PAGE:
The RMS Titanic sank early in the morning of April 15, 1912, after striking an iceberg only four days into their voyage. Only 710 passengers out of 2,224 people on board survived. Here are just a few of their stories.
RMS Titanic Of The White Star Line Sinking-Around 2:20am, April 15, 1912-After Hitting An Iceberg In The North Atlantic
(Photo by:Universal History Archive/UIG via Getty Images)
One of the worst disasters in history, and probably could have been avoided if better precautions had been in place. At the top of the list was spending too much money on the luxuries for the boat and neglecting to provide enough lifeboats and life jackets for the passengers. When people began to panic, there was pandemonium, instead of any kind of order. That is why the lifeboats that they had were not even full. Even though many lower class passengers died because they were left last to be rescued, many wealthy people died as well, because their wealth could not save them. Tragedy is no respecter of persons. Those who did survive, such as men who were cowards, had to live with their conscious.
Survivor – Maude Louise Slocombe
One of the survivors of the Titanic, Maude Slocombe was one of the Turkish Bath Stewardesses and was interviewed in 1957 about her experience. Her residence was given as living in London at the time and had a son as well as a husband, who was a bookbinder. In her interview, she said she was lying in bed at the time the ship hit the iceberg, and she heard a loud thud. Proceeding to get up and out into the passageway, she ran into the Second-in-command, who told her to get dressed and go up on deck. When she asked why he said he didn’t know. When she got to the upper deck, she said the crew appeared to be calm and “cheerful.” As she made an attempt to go back for her personal items, she came to a stop because of rising water and had to turn around and go back up. She later said that she was in the last lifeboat to leave, but it is believed that she was actually in lifeboat 11 that was filled with 72 people. Maude described the final moments of the sinking of the ship and said she heard the band play “Nearer My God to Thee.” The next morning, she said she saw lots of icebergs all around and told how some of the survivors were expressing disgust that “common” crew were rescued, while their husbands were lost. Maude passed away in 1967, one day before her 86th birthday.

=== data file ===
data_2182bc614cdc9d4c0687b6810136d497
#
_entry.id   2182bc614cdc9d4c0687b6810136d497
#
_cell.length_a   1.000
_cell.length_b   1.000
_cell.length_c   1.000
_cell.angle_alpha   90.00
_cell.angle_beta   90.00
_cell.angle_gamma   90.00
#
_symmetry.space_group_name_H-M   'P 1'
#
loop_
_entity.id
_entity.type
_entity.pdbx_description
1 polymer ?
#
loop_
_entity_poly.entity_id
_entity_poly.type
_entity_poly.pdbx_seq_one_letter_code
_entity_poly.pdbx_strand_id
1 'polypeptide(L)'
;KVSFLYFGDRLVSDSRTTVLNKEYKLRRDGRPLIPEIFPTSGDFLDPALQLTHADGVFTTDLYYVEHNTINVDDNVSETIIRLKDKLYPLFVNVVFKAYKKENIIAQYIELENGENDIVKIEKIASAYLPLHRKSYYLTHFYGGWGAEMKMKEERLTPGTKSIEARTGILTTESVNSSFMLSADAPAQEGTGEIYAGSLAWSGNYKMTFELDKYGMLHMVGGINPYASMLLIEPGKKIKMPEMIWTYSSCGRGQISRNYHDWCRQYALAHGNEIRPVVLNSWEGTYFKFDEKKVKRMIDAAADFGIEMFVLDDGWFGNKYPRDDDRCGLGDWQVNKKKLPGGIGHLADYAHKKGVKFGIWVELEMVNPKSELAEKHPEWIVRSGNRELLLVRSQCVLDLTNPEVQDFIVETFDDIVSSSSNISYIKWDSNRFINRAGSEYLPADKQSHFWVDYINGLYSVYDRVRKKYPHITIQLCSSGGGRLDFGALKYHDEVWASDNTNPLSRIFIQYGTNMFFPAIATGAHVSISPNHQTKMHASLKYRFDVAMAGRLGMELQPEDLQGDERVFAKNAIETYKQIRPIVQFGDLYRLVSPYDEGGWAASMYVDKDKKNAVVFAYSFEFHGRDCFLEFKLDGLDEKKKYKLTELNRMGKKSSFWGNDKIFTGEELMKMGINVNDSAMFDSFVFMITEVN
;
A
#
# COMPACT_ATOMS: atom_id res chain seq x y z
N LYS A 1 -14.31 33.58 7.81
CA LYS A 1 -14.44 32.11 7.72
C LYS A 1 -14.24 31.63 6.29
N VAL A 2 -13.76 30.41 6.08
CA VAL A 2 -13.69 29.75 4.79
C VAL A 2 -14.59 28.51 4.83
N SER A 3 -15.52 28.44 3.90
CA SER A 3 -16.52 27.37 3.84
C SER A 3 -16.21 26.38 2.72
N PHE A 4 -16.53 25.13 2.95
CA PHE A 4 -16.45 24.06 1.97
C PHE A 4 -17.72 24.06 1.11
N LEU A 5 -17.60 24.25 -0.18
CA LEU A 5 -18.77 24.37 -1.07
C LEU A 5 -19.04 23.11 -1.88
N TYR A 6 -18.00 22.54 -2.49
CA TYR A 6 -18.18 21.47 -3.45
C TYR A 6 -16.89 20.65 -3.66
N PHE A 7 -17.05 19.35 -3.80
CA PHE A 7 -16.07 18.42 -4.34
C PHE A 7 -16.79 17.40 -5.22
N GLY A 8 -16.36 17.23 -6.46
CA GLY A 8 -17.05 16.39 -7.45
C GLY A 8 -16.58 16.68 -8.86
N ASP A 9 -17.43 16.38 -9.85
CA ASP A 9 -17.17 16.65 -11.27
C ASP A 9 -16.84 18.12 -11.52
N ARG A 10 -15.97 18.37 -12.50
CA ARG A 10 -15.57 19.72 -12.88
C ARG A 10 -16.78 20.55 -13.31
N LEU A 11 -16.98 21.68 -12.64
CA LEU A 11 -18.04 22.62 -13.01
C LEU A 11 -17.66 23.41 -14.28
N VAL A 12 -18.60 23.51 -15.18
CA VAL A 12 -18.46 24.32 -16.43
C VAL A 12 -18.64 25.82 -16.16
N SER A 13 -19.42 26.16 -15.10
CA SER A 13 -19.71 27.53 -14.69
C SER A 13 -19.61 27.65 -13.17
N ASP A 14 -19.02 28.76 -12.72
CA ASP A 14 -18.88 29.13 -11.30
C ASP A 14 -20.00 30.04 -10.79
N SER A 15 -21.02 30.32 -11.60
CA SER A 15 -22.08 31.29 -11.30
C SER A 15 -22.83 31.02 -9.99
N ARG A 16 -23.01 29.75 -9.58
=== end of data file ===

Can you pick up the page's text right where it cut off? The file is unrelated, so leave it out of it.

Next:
Alice Johnson Peterson and her two children in 1959
Eleanor Johnson Shuman, pictured in the center, was only 18 months old at the time of the Titanic disaster, and her brother, Harold, on the right, was not much older, but all three survived. Alice and her two children were visiting family in Europe (Alice’s sister house). If it had not been for the children having chicken pox, they would have left sooner, but they had to wait until they were well enough to travel. For this reason, they stayed there in Finland for nine months. Alice’s husband was not on board the Titanic but was frantically waiting at home for them. The local newspaper even reported that they had died.
Elizabeth Shutes – a family governess was 40 years old at the time and she was quickly ordered to go to the Sun Deck once the ship hit the iceberg. Shortly before being rescued by the ship, Carpathia, she spoke about the chaos on the lifeboat. She described how the men did not know anything about the position of the stars or how to pull together. Their hands were too cold to hold on and two oars went overboard. And then, she said, there was the painful wailing of the people drowning in that icy cold water. She was just one of many who commented on the misplaced priorities – not enough lifeboats and too many luxuries.
Laura Mabel Francatelli – a 30-year-old secretary who came from London, spoke about Carpathia arriving on the scene. She said, “at daybreak when we saw those lights about 4 miles away, we rowed like crazy, passing icebergs until at last, the boat picked us up.” Looking like a speck up against that big boat, they lowered a rope swing. She talked about how afraid she was when they were pulling her up, as she looked down at that water and she was just swinging back and forth. She said she closed her eyes and held on tight until they pulled her into the boat.
Charlotte Collyer – She was a 31-year-old second class passenger. As she arrived in New York City after being rescued by Carpathia, she frantically began to search for her husband, just like everyone else who was searching for their loved ones. She said there was hardly anyone who wasn’t separated from their loved ones. Hopeful that he had been in one of the boats, she was sure she would find him there, but unfortunately, she did not.
Lawrence Beesley – Leaving his young son at home, he was a science professor from London and young widower, who had boarded the Titanic with the hope of visiting his brother in Toronto. He said that he will never again say that 13 is an unlucky number, for that is the number of the boat he was in, and it was the best friend they ever had.